Placed on a picturesque and natural flat area on the Burmese side of the hills surrounding the Moei River Valley, Je Poe Kee village was by several occasions attacked by the Burmese Army and finally left abandoned. It does not take long for nature in the tropics to take over, so for years the remedies of the village was hidden in the dense jungle. In 2008, a few people decided to give it a try and moved back. Among them the headmaster who started Gaw La Heh Primaryschool as the center of the reconstruction. In 2009 the village was attacked again and the school burned down, but everyone survived and the school was rebuilt on the edge of the village, overlooking the valley.
Since then the school has grown and established itself as a popular school among children from a bigger area. By 2016 the school was hosting approximately 200 children divided in 7 classes from kindergarten to level 6, all sharing one classroom. Of these, approximately 100 was residing in the dormitories.
We have followed the school for years and it has proven to be a well-run and locally anchored school that appears to develop in a good direction. They are using KED`s (Karen Education Departments) curriculum and gets support from them and KYO (Karen Youth Organization). Even with teachers’ salaries down to a few hundred baht’s pr month (2016), the support is hardly enough to cover the running costs of the school. With a skilled headmaster, good teamwork and support within the village, they do however manage to get a lot out of the sparse funds and resources they have.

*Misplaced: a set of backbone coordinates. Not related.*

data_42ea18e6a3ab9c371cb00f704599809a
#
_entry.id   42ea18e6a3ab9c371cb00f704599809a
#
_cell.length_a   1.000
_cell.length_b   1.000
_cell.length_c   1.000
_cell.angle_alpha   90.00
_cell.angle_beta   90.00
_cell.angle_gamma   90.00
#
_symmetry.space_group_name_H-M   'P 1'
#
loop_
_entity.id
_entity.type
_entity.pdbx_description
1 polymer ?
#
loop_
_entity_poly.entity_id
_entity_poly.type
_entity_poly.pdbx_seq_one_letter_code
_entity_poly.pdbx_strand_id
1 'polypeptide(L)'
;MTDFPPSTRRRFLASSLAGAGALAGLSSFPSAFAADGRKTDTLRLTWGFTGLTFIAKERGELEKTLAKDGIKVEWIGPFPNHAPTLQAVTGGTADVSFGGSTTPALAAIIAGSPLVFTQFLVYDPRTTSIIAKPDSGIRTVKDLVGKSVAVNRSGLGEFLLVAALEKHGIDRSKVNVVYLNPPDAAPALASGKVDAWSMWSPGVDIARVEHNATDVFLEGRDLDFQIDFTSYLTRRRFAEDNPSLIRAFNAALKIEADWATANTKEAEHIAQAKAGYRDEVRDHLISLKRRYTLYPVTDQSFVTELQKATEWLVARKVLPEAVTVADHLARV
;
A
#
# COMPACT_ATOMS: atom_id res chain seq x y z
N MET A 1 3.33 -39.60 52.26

It was also a positive factor for our involvement that the village already had an adobe building, designed and built by Saw Rocky and the people at Pun Pun Farm (www.punpunthailand.org) where we first learned how to make adobe back in 2009.
In a village like Je Po Kee, the villagers are dependent on having time to harvest from the jungle for food. Life here also requires a lot more physical labor to keep houses safe and waterproof. To be able to keep the villagers involved, and also not give too much at the same time, we divided the construction into three phases, completing one each year from 2016.